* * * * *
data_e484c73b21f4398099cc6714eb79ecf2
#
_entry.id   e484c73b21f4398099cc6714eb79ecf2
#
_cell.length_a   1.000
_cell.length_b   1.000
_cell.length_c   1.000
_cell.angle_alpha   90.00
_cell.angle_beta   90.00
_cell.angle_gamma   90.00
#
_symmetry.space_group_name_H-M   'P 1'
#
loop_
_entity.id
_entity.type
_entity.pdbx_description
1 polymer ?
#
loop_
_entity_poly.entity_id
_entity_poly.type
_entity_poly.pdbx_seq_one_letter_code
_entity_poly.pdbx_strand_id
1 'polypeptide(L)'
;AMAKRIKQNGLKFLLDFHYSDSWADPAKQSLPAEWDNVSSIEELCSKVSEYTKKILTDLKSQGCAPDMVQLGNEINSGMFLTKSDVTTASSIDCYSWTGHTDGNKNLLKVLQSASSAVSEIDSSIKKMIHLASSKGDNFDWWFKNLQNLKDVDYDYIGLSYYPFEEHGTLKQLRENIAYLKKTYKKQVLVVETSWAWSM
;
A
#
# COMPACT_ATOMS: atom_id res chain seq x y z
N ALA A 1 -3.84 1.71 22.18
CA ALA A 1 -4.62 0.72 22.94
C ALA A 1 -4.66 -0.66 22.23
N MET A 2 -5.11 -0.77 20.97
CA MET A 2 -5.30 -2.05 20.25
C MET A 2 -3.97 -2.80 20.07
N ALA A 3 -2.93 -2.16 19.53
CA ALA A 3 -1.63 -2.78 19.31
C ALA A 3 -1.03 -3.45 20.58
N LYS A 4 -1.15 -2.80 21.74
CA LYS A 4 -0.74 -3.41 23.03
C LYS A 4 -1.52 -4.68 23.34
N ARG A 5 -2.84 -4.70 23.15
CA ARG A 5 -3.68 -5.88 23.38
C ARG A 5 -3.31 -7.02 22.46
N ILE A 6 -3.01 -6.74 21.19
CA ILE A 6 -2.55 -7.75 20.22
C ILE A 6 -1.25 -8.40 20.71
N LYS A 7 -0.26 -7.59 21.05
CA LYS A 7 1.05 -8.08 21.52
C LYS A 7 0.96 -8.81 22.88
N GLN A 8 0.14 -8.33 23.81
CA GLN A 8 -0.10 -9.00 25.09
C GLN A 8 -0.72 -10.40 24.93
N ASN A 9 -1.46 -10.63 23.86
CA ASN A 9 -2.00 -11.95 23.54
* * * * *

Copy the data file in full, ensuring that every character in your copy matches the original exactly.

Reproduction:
data_e484c73b21f4398099cc6714eb79ecf2
#
_entry.id   e484c73b21f4398099cc6714eb79ecf2
#
_cell.length_a   1.000
_cell.length_b   1.000
_cell.length_c   1.000
_cell.angle_alpha   90.00
_cell.angle_beta   90.00
_cell.angle_gamma   90.00
#
_symmetry.space_group_name_H-M   'P 1'
#
loop_
_entity.id
_entity.type
_entity.pdbx_description
1 polymer ?
#
loop_
_entity_poly.entity_id
_entity_poly.type
_entity_poly.pdbx_seq_one_letter_code
_entity_poly.pdbx_strand_id
1 'polypeptide(L)'
;AMAKRIKQNGLKFLLDFHYSDSWADPAKQSLPAEWDNVSSIEELCSKVSEYTKKILTDLKSQGCAPDMVQLGNEINSGMFLTKSDVTTASSIDCYSWTGHTDGNKNLLKVLQSASSAVSEIDSSIKKMIHLASSKGDNFDWWFKNLQNLKDVDYDYIGLSYYPFEEHGTLKQLRENIAYLKKTYKKQVLVVETSWAWSM
;
A
#
# COMPACT_ATOMS: atom_id res chain seq x y z
N ALA A 1 -3.84 1.71 22.18
CA ALA A 1 -4.62 0.72 22.94
C ALA A 1 -4.66 -0.66 22.23
N MET A 2 -5.11 -0.77 20.97
CA MET A 2 -5.30 -2.05 20.25
C MET A 2 -3.97 -2.80 20.07
N ALA A 3 -2.93 -2.16 19.53
CA ALA A 3 -1.63 -2.78 19.31
C ALA A 3 -1.03 -3.45 20.58
N LYS A 4 -1.15 -2.80 21.74
CA LYS A 4 -0.74 -3.41 23.03
C LYS A 4 -1.52 -4.68 23.34
N ARG A 5 -2.84 -4.70 23.15
CA ARG A 5 -3.68 -5.88 23.38
C ARG A 5 -3.31 -7.02 22.46
N ILE A 6 -3.01 -6.74 21.19
CA ILE A 6 -2.55 -7.75 20.22
C ILE A 6 -1.25 -8.40 20.71
N LYS A 7 -0.26 -7.59 21.05
CA LYS A 7 1.05 -8.08 21.52
C LYS A 7 0.96 -8.81 22.88
N GLN A 8 0.14 -8.33 23.81
CA GLN A 8 -0.10 -9.00 25.09
C GLN A 8 -0.72 -10.40 24.93
N ASN A 9 -1.46 -10.63 23.86
CA ASN A 9 -2.00 -11.95 23.54